Note-taking as a GM is a highly personal process, and if you're doing just fine with a spiral notebook, then maybe digital tools and online platforms may not be for you. Part of what makes the OSR the OSR is its DIY approach to just about everything. This is why we think using the best tool for the job is the way to go, even if it means cobbling together a whole bunch of disparate tools.
Whether it's taking notes on the fly during a session, or capturing ideas so you don't forget, we recommend mature software like Evernote, OneNote, or Notion. The key with this kind of software is that no matter where you are, you can offload an idea to your digital brain with little friction, so you can reference it later. These softwares help you archive little notes that you can access on your desktop, browser, or mobile phone from a centralized service. Each service is free with premium features.
When you plan to sit down and do some serious editing on your adventure, Scrivener helps you focus on the writing by eliminating all the other distractions on your screen. This old mainstay is intended for organizing manuscripts and screenplays, as well as exporting documents in a standard format for those writing mediums.
A more modern, markdown-powered app called Obsidian saves notes as text files and interlinks them in a visual web to represent the relationships between your ideas. It's like a wikified version of all your scattered notes for your local machine.
Both tools have costs if you want premium features. You can also try out Fantasia Archive, a free alternative tailored to RPG worldbuilding, but it operates completely offline.
While some of the tools above let you share notes with third parties, it's not the same as having an archive of all your worldbuilding ideas that you can share with your players. These worldbuilding platforms let you rent a little website of your own under their umbrella.
While you could just set up a wiki of your own or a free WordPress website, such solutions don't provide UI features tailored to the needs of a game master out-of-box.
Basically a wiki on steroids, the World Anvil platform is the most popular out there and tries to do a little bit of everything when it comes to presenting your campaign world, including RPG campaign management and manuscript organizing. The UI and general design leaves something to be desired, but if you're looking for the Swiss army knife of worldbuilding platforms, this is it.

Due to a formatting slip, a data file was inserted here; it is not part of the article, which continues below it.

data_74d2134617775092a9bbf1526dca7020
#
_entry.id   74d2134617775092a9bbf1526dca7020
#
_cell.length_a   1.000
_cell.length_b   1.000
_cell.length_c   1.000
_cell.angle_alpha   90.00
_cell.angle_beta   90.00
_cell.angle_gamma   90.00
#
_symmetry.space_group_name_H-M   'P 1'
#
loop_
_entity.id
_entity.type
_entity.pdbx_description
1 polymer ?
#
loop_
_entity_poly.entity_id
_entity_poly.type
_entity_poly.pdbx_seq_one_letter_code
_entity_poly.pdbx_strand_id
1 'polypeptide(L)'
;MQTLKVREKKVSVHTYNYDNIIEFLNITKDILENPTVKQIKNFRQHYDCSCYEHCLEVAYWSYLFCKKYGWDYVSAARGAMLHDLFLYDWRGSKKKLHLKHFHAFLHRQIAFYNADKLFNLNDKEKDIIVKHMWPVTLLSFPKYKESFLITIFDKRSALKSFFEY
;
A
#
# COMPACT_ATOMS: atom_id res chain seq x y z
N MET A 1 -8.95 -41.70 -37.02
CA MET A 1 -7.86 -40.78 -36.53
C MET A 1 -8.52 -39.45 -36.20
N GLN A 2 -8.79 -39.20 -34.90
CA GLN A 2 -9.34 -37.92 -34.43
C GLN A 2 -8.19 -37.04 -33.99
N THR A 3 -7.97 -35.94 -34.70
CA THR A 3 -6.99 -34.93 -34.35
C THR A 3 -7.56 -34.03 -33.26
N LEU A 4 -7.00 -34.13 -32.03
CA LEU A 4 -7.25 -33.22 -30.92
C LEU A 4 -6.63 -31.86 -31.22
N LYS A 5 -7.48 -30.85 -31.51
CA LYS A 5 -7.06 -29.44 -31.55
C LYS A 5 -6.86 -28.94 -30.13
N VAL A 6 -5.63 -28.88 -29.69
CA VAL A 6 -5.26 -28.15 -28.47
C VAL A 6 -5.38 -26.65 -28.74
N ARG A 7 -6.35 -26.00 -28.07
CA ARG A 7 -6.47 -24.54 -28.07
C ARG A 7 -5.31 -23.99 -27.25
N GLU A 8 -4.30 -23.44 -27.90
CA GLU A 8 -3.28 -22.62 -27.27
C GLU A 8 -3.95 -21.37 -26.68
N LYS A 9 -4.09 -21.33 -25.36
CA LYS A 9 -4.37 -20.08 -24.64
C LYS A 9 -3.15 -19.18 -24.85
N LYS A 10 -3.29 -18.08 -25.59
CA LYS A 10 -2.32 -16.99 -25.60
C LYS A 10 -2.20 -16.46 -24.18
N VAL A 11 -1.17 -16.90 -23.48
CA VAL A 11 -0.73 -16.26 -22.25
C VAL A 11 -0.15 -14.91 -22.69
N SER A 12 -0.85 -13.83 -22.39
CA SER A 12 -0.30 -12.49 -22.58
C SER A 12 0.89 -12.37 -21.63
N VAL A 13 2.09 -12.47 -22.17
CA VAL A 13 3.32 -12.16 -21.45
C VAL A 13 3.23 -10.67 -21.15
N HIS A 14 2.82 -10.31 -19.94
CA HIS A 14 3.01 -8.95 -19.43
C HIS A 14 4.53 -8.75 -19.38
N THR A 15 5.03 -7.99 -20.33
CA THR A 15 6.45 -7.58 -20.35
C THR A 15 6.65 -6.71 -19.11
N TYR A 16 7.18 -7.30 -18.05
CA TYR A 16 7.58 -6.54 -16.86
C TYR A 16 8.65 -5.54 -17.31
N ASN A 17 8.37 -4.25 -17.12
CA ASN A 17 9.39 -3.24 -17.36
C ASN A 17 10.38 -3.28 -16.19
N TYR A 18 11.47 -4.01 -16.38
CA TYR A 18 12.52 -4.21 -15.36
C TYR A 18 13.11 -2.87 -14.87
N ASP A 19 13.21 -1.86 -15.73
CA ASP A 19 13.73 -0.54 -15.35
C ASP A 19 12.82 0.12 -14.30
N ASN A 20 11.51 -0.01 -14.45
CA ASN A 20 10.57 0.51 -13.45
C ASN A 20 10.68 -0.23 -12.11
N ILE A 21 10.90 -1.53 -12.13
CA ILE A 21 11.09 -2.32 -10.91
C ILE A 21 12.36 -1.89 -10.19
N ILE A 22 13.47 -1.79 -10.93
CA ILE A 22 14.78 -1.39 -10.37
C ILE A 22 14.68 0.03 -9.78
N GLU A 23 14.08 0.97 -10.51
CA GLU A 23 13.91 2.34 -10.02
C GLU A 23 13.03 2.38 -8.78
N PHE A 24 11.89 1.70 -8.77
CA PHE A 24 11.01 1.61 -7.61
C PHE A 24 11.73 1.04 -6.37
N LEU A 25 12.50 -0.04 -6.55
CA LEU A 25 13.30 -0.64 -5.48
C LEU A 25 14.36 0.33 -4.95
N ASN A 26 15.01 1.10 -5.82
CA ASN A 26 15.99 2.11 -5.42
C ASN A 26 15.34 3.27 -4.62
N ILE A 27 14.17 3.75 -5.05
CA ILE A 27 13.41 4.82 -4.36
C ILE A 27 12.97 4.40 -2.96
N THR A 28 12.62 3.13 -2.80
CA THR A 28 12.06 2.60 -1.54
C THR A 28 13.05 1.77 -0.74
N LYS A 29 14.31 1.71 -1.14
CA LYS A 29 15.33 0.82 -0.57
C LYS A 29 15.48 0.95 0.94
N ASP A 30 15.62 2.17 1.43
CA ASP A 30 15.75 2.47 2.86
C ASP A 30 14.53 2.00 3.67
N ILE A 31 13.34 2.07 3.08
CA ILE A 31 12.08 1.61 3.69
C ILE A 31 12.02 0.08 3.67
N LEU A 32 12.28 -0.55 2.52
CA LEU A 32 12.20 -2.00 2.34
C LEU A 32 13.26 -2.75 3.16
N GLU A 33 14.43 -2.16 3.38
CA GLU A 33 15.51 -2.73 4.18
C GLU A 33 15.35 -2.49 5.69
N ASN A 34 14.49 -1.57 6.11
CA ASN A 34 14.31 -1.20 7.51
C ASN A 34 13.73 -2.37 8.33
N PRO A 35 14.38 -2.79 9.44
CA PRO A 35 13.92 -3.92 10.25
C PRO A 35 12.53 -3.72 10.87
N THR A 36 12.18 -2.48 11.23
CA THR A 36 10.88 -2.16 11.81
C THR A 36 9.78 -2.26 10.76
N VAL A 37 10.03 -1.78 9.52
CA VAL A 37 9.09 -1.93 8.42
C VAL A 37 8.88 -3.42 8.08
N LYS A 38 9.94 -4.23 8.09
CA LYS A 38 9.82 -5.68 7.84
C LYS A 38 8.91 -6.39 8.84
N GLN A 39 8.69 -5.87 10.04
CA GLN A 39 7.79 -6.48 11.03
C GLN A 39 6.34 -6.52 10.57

Kanka, Campfire, & Obsidian Portal
Kanka, Campfire, and Obsidian Portal (and similar wiki-platforms-styled-as-worldbuilders) can all be described as “World Anvil-lite”: they tend to be more usable than World Anvil at the free tier because they offer a more intuitive interface overall. That being said, they all have fewer features and less hand-holding than World Anvil and its heavily templated approach to structuring your archive. Campfire is unique in that its pricing is based on an a la carte model (you choose the modules you want to build your subscription), whereas the others have more traditional tiered pricing.
Legendkeeper takes a visual-first approach to worldbuilding by having you tie your ideas to an interactive map that you upload. A clutter-free wiki and collaborative whiteboards allow for a visual approach to organizing your archive. The app has a more modern interface that's still in beta as of this writing. Legendkeeper is private by default, meaning you have to invite visitors to see your campaign world.
Backups & Revisions
Let's not forget to back up all that writing. If you're working with online platforms, this happens automatically as your data is stored on the provider's server. But if any writing is living on your machine for the long haul, make sure to have a physical backup on site (such as a backup hard drive that syncs your writing to it on regular intervals—we recommend a software called Macrium Reflect to do this), as well as an off-site backup that stores your writing in the cloud.
There are lots and lots of backup services on the market, but the cheapest and most versatile is Backblaze, which automatically backs up everything on your computer in the background. The beauty of Backblaze is that you don't have to actively do anything to keep your stuff backed up.
Git is traditionally a tool of programmers, who use it to "version control" their software. Every time you make changes to a document, you can "commit" those changes to the git repository—a sort of history of every change ever made to the document—and this allows you to go back in time and restore earlier revisions with a few clicks. Git is not meant to be used with large files, but it can be ideal for writing: we prefer a software called Smartgit to provide a UI for managing the git version history.
When it comes to backing up larger media files (such as images or video), a service like Sync is ideal. Other competitors include Dropbox, Box.com, or even Google Drive, but as of this writing none of them offer unlimited storage and the ability to sync a folder to your computer that automatically backs up to the cloud in the same way Sync does. At OSR+, we store all our raw actual play recordings in Sync as a cloud backup, and that equates to terrabytes of data!